And as for America? With each passing day, federal agencies promulgate more rules and regulations that amount to a pile of red tape that wind up costing Americans some $1.1 trillion per year, according to a 2005 study by the Small Business Administration.

    As the United States struggles to regain its economic footing, the last thing we need is yet another agency to grab more power, create new regulations, and hamper the growth – and speed – of the Internet.

    Posted in Economics [slideshow_deploy]

    23 Responses to FCC Net Neutrality Smackdown a Win for Free Market, Limited Government

    1. Michael (NYC) says:

      In what way is this good news for Internet users? This is not simply about QOS issues (as your posting implies). This ruling gives your ISP the right to impose any policy it wishes on your use of the Internet, including the devices you can connect to their service and the content you can receive. Presumably, since they are not regulated as common carriers in principle they can control the data you receive and send, they are also permitted to do deep packet sniffing as well.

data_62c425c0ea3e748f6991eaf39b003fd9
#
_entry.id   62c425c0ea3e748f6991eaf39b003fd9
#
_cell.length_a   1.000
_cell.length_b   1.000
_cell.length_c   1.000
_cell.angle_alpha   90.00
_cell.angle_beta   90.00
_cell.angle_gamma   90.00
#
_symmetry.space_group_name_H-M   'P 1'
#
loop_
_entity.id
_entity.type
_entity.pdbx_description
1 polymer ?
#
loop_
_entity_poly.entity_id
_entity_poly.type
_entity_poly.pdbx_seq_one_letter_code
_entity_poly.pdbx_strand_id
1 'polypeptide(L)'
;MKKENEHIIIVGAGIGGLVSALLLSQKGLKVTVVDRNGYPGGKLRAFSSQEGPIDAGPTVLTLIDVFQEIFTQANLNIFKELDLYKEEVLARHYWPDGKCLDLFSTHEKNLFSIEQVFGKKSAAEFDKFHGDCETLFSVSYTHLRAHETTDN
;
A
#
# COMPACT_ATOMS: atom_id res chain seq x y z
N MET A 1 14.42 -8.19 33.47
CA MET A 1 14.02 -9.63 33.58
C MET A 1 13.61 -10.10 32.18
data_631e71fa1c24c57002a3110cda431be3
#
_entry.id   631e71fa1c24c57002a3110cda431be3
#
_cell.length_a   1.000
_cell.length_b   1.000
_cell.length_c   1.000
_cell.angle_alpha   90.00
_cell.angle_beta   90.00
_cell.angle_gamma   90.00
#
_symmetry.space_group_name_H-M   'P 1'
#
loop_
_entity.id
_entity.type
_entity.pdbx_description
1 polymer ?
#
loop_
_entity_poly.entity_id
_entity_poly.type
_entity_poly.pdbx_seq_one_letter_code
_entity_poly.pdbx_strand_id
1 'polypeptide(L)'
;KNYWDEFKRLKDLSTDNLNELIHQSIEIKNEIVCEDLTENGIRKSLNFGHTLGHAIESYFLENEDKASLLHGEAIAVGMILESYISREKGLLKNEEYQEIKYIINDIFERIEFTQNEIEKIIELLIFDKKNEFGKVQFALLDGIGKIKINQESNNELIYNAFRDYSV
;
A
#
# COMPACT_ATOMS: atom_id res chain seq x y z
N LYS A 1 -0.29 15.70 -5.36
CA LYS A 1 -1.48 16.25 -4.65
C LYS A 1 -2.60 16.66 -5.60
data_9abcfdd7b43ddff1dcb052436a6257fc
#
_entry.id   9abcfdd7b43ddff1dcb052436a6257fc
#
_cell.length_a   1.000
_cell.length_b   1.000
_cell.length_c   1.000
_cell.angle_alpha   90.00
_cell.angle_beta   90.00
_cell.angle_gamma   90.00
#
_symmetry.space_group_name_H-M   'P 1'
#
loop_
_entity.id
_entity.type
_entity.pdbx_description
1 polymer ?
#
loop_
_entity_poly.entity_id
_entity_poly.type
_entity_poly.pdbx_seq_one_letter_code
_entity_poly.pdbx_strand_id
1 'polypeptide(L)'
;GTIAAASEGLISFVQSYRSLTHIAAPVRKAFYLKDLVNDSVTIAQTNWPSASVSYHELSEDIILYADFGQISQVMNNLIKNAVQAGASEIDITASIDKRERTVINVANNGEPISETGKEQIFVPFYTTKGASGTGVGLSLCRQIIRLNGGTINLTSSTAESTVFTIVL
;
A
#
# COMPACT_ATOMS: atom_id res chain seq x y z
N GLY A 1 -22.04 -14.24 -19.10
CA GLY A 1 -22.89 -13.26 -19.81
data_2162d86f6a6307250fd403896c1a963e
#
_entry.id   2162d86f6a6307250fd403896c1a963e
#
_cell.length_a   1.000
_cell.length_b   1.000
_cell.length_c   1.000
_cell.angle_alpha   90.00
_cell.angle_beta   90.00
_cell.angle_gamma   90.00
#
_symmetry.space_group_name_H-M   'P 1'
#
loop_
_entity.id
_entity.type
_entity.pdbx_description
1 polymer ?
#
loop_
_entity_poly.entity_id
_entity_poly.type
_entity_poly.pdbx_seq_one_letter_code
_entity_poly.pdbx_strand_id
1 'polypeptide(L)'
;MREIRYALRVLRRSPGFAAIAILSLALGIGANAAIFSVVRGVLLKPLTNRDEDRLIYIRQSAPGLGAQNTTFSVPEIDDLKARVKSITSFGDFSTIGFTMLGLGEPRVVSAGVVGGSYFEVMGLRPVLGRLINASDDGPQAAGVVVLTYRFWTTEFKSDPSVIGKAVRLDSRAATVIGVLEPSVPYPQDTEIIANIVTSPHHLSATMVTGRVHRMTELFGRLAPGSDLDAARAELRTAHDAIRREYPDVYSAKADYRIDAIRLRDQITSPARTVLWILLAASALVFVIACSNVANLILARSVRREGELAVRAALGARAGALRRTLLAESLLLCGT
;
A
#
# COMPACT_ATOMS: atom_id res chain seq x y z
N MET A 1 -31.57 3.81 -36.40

Not surprisingly the Heritage foundation is simply on the wrong side of this issue — unless of course the whole point is to further corporate power over the lives of individuals. Having read the other piece cited in your article, I appreciate this site is concerned only with the political ideology of regulation. Unfortunately, there is no indication of any understanding of the nature of the Internet and the fundamental issues associated with net neutrality. These issues go to the heart of free speech and individual rights.

      Odd, isn't it? A conservative think tank aligned, once again, against individual freedom and squarely for increasing corporate power.

      You say: "That’s good news for Internet users, but it’s also good news for America as a whole." I say this is not ignorance on display, it is simply mendacious.

    2. Cindy says: